First Things First -- What is a Chromebook?
If you're not familiar with a Chromebook, it's a relatively new type of PC (generally in laptop form) which Google introduced in the summer of 2011. Interaction with the PC is almost entirely in a familiar web browser type of interface. In fact, the Chromebook experience is very similar to the related Google Chrome browser you may be using on a Windows, Mac, or Linux PC.
The initial rationale was to provide a very low cost, network-centric PC to satisfy the needs of people who just browse the web and send email. The Chromebooks were to have minimal on-board storage since most files could be hosted on servers on the internet (the "cloud"). A side-benefit of this is almost instant startup and shutdown with little need for maintenance such as backup of files. And finally, because of the lessons already learned from Windows PC's, security from malware has been designed in from the ground up.
The reality is, however, a bit different. Users aren't always connected to the internet, and they want to do more than just browse web sites and read their email. So since the 2011 introduction, they have been gradually gaining more "disconnected" functionality -- Email as well as other common office documents can be created, edited, and saved without being connected to the internet, and files can be transferred to and from USB flash sticks or hard disk drives. Game playing, movie watching, and viewing photos from digital cameras are also possible without being actively connected to the internet.
What is often confusing is that Google also earlier introduced another operating system called Android. It similarly largely assumes that you are connected to the internet, but is oriented more towards touch-screen devices such as phones or tablets. Phones or tablets are adequate for reading email, but if you have much input to do in the form of typing, a Chromebook is much more practical.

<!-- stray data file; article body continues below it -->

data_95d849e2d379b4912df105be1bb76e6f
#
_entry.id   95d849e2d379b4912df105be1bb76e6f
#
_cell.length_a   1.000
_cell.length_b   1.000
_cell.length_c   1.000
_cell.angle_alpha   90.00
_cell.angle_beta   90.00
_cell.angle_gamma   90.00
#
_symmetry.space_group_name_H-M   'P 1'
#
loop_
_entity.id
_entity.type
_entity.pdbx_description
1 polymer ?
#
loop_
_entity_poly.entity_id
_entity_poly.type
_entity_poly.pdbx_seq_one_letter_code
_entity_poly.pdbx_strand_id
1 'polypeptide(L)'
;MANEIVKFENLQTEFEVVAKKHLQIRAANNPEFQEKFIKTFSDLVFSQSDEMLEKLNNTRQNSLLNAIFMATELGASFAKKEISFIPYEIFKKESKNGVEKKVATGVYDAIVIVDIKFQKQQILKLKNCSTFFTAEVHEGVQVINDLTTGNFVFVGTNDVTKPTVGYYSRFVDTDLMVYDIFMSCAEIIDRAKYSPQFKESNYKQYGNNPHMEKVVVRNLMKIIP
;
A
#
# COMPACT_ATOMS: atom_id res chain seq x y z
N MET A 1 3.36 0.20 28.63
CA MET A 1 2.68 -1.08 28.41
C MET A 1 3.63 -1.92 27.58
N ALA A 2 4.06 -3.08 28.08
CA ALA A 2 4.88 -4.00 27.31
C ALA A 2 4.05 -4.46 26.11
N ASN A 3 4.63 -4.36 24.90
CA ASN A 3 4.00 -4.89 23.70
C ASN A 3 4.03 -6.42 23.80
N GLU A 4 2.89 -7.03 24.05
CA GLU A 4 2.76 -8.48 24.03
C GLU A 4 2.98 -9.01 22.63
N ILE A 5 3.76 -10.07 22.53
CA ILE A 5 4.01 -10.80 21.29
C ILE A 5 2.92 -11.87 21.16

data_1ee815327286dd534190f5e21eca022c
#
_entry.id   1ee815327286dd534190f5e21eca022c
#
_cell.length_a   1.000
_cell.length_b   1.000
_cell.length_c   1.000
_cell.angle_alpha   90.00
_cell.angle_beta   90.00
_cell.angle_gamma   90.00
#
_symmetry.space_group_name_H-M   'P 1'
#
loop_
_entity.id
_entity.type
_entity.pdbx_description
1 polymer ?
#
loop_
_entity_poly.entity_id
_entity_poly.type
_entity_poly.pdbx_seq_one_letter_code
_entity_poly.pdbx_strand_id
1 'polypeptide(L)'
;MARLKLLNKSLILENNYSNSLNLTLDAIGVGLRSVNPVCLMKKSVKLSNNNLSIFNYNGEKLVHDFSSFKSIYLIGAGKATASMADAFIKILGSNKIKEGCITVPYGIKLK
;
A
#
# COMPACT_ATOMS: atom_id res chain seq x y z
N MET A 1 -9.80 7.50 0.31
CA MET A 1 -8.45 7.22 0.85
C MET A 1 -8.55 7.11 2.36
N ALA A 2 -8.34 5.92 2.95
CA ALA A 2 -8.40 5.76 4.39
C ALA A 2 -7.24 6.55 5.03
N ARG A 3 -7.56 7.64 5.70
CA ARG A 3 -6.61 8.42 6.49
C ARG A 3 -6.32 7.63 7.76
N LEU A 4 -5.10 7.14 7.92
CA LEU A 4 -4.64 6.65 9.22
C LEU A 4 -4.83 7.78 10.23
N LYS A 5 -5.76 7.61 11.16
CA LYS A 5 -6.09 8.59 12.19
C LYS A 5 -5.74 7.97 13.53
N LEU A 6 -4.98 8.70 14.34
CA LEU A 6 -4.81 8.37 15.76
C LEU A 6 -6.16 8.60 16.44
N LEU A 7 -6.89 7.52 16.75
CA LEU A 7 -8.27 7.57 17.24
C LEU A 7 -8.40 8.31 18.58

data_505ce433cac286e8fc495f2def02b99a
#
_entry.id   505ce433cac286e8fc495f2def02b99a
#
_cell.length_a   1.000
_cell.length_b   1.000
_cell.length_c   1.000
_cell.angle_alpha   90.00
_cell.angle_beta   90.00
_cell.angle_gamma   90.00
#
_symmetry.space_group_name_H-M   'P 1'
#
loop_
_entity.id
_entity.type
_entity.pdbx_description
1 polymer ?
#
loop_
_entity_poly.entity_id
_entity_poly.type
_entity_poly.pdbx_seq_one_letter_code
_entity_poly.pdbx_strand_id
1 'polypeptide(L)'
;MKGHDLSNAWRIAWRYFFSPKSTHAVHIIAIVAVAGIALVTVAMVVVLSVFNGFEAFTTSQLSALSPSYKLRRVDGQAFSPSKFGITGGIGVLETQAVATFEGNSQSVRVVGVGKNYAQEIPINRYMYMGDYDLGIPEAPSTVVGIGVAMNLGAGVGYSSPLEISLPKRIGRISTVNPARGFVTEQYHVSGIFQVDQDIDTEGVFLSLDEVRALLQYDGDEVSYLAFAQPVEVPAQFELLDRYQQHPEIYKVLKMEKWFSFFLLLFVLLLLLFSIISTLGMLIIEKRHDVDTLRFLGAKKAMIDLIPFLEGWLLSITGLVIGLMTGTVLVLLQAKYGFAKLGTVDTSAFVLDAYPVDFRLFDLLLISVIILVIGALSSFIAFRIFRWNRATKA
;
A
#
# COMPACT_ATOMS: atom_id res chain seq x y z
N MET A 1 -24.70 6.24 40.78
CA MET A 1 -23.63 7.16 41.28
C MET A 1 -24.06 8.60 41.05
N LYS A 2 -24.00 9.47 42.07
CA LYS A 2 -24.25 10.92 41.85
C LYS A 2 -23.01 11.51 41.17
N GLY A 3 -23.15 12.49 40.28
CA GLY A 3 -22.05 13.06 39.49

Why Get a Chromebook?
The initially conceived design features of Chromebooks are main reasons for going with them -- light-weight, low-cost hardware (often cheaper than tablets), simplicity, and security. The last point is perhaps the most important one in light of the explosion of malware on the internet. If you can limit your internet exposure to the relatively secure environment of a Chromebook, you can reduce the exposure of your PC's to viruses and other malware. This is particularly important if you are still running Windows XP or other old systems. Those older systems are best left disconnected from the internet entirely.
Happily, as of early 2014, we are starting to have the problem of making a decision as to which Chromebook to buy. Initially, Chromebooks were only available from a few manufacturers making very low-end laptops and one very high-end model (Google's Pixel Chromebook) available at high cost from Google itself.
Today, there are more manufacturers and model options available than at introduction some 18-months ago, And the gap between low-end and high-end models are starting to fill in. There is even a model intended for the desktop to be released shortly.
My personal choice for diving into the Chromebook sea of choices was the Acer C720-2848 with the following features:
- 720p HD screen (1366x768), 11.6"
- 8.5 hours battery life (mfg. estimate)
- Intel Celeron 2955U (Haswell) dual-core processor at 1.7 GHz
- 2GB RAM
- 16 GB SSD
- 2 USB ports (1 USB 3.0)
- SD card reader
- HDMI out
- Headphone out
- web camera
- Wi-Fi - 802.11a/b/g/n
- Bluetooth 4.0
* Prices seem to vary even as I write this. Popular demand for Chromebooks seem to be driving prices up!